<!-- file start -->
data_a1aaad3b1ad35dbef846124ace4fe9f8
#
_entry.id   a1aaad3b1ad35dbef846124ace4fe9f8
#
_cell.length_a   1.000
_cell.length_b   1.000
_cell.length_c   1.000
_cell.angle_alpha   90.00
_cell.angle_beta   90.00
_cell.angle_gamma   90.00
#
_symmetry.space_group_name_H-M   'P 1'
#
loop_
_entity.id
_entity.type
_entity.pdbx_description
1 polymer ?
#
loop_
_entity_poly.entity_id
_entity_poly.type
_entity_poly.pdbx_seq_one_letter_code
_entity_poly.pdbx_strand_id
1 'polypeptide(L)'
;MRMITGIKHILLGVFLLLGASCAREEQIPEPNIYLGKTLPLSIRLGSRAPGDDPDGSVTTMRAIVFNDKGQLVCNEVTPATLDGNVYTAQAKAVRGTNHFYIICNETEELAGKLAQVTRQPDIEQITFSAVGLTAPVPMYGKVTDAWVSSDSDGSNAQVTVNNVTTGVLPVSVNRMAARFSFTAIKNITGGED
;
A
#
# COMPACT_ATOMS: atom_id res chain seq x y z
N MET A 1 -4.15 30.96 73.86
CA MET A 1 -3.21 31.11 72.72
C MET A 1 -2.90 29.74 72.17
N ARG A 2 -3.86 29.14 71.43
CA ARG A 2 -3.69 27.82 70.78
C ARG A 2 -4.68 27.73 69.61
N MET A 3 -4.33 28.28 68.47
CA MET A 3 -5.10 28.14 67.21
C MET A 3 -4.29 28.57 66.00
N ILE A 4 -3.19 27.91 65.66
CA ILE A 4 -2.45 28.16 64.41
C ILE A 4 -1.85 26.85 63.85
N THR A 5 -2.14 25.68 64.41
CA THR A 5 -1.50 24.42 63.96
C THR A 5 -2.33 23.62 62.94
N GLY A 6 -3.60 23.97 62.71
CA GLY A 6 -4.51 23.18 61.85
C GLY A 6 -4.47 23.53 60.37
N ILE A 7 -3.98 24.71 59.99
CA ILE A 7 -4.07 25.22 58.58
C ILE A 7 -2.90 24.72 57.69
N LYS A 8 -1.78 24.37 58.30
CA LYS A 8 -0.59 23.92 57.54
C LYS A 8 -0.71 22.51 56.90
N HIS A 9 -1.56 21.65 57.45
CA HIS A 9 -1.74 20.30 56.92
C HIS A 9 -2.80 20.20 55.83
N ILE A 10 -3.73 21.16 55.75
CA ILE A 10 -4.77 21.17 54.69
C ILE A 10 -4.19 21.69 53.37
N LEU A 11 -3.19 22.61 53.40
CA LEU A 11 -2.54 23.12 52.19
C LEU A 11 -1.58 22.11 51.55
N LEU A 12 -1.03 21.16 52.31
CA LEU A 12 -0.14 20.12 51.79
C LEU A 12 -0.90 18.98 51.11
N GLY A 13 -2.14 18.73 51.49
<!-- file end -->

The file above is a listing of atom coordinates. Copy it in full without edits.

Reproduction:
data_a1aaad3b1ad35dbef846124ace4fe9f8
#
_entry.id   a1aaad3b1ad35dbef846124ace4fe9f8
#
_cell.length_a   1.000
_cell.length_b   1.000
_cell.length_c   1.000
_cell.angle_alpha   90.00
_cell.angle_beta   90.00
_cell.angle_gamma   90.00
#
_symmetry.space_group_name_H-M   'P 1'
#
loop_
_entity.id
_entity.type
_entity.pdbx_description
1 polymer ?
#
loop_
_entity_poly.entity_id
_entity_poly.type
_entity_poly.pdbx_seq_one_letter_code
_entity_poly.pdbx_strand_id
1 'polypeptide(L)'
;MRMITGIKHILLGVFLLLGASCAREEQIPEPNIYLGKTLPLSIRLGSRAPGDDPDGSVTTMRAIVFNDKGQLVCNEVTPATLDGNVYTAQAKAVRGTNHFYIICNETEELAGKLAQVTRQPDIEQITFSAVGLTAPVPMYGKVTDAWVSSDSDGSNAQVTVNNVTTGVLPVSVNRMAARFSFTAIKNITGGED
;
A
#
# COMPACT_ATOMS: atom_id res chain seq x y z
N MET A 1 -4.15 30.96 73.86
CA MET A 1 -3.21 31.11 72.72
C MET A 1 -2.90 29.74 72.17
N ARG A 2 -3.86 29.14 71.43
CA ARG A 2 -3.69 27.82 70.78
C ARG A 2 -4.68 27.73 69.61
N MET A 3 -4.33 28.28 68.47
CA MET A 3 -5.10 28.14 67.21
C MET A 3 -4.29 28.57 66.00
N ILE A 4 -3.19 27.91 65.66
CA ILE A 4 -2.45 28.16 64.41
C ILE A 4 -1.85 26.85 63.85
N THR A 5 -2.14 25.68 64.41
CA THR A 5 -1.50 24.42 63.96
C THR A 5 -2.33 23.62 62.94
N GLY A 6 -3.60 23.97 62.71
CA GLY A 6 -4.51 23.18 61.85
C GLY A 6 -4.47 23.53 60.37
N ILE A 7 -3.98 24.71 59.99
CA ILE A 7 -4.07 25.22 58.58
C ILE A 7 -2.90 24.72 57.69
N LYS A 8 -1.78 24.37 58.30
CA LYS A 8 -0.59 23.92 57.54
C LYS A 8 -0.71 22.51 56.90
N HIS A 9 -1.56 21.65 57.45
CA HIS A 9 -1.74 20.30 56.92
C HIS A 9 -2.80 20.20 55.83
N ILE A 10 -3.73 21.16 55.75
CA ILE A 10 -4.77 21.17 54.69
C ILE A 10 -4.19 21.69 53.37
N LEU A 11 -3.19 22.61 53.40
CA LEU A 11 -2.54 23.12 52.19
C LEU A 11 -1.58 22.11 51.55
N LEU A 12 -1.03 21.16 52.31
CA LEU A 12 -0.14 20.12 51.79
C LEU A 12 -0.90 18.98 51.11
N GLY A 13 -2.14 18.73 51.49